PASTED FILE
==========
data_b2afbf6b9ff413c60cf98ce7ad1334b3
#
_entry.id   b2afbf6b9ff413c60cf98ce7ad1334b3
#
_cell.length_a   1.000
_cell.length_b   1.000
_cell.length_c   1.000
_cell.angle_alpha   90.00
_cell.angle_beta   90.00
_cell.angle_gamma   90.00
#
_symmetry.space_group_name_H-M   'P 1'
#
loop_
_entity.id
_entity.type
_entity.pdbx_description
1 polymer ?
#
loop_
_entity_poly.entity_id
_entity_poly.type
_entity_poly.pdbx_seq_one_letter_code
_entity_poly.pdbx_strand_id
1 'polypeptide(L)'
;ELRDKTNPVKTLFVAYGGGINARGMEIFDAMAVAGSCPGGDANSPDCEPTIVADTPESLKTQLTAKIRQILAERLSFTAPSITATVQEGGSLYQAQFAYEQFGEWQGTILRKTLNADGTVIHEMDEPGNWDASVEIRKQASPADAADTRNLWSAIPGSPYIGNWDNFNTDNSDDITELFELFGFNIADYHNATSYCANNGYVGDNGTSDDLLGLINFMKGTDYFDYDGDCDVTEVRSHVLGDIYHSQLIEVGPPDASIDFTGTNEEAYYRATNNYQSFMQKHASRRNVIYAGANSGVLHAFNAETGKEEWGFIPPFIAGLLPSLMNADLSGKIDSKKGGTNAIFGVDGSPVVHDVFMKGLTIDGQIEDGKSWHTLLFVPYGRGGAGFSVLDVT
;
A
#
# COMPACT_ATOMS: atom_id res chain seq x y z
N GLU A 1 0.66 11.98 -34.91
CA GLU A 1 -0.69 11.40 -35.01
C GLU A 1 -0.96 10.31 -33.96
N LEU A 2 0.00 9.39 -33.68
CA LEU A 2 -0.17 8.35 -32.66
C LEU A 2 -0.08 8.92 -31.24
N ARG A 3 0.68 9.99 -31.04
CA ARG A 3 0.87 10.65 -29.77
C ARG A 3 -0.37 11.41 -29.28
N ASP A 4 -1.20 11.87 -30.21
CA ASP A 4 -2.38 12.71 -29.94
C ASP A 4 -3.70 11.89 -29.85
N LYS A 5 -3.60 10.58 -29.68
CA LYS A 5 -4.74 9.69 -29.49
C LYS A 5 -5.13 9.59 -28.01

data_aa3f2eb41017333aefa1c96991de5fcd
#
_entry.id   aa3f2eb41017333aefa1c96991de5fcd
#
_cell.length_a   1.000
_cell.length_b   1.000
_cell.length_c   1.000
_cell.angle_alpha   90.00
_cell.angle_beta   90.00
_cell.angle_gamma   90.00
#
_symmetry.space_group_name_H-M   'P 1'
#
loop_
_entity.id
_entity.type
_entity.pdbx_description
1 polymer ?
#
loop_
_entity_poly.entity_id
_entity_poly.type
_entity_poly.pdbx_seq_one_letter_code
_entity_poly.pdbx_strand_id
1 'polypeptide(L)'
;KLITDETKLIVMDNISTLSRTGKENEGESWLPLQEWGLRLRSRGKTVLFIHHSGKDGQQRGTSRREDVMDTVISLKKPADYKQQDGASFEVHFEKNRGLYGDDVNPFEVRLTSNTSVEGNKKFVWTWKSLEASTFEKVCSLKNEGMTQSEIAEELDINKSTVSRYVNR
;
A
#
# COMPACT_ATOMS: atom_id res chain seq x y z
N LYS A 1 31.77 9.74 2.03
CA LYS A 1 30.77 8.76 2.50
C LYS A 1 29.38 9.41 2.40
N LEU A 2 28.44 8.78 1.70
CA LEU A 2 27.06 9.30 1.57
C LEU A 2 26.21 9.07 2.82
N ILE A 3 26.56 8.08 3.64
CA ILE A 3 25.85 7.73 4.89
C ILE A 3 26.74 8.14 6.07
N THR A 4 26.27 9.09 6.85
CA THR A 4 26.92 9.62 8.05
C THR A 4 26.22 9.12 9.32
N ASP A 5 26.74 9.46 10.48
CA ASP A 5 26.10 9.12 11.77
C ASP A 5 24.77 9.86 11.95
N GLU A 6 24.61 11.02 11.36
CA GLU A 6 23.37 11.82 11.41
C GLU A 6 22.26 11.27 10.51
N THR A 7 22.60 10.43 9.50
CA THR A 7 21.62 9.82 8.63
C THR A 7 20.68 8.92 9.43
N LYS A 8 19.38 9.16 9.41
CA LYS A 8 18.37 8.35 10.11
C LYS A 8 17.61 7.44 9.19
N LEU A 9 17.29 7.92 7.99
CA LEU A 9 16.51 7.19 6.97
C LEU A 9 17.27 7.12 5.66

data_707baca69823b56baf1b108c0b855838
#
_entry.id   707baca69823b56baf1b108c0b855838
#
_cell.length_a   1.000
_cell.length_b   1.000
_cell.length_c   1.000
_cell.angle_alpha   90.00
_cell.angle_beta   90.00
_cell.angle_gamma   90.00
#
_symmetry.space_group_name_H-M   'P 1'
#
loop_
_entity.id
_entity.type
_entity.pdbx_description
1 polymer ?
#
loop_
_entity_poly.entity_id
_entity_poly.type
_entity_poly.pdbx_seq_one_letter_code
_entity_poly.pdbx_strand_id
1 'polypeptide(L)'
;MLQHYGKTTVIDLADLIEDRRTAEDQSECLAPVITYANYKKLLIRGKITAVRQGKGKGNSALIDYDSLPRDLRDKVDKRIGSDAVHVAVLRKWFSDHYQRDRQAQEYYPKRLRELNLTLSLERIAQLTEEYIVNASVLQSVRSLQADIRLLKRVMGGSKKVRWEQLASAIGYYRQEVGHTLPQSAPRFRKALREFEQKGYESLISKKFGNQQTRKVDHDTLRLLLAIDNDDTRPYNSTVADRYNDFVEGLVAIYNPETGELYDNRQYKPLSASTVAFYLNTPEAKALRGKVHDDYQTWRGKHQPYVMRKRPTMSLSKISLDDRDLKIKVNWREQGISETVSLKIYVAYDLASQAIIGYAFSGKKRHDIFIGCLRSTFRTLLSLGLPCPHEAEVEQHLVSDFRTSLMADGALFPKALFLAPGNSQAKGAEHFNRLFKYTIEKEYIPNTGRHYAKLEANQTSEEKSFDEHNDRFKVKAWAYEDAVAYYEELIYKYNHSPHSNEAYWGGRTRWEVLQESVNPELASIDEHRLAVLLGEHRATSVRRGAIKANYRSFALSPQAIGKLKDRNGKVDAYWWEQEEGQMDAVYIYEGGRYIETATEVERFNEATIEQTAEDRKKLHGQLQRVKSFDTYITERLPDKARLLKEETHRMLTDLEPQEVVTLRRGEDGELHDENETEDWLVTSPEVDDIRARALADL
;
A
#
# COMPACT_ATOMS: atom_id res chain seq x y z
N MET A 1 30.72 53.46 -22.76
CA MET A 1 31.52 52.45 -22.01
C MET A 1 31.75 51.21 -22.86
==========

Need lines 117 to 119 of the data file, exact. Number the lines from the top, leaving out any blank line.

_entity.id
_entity.type
_entity.pdbx_description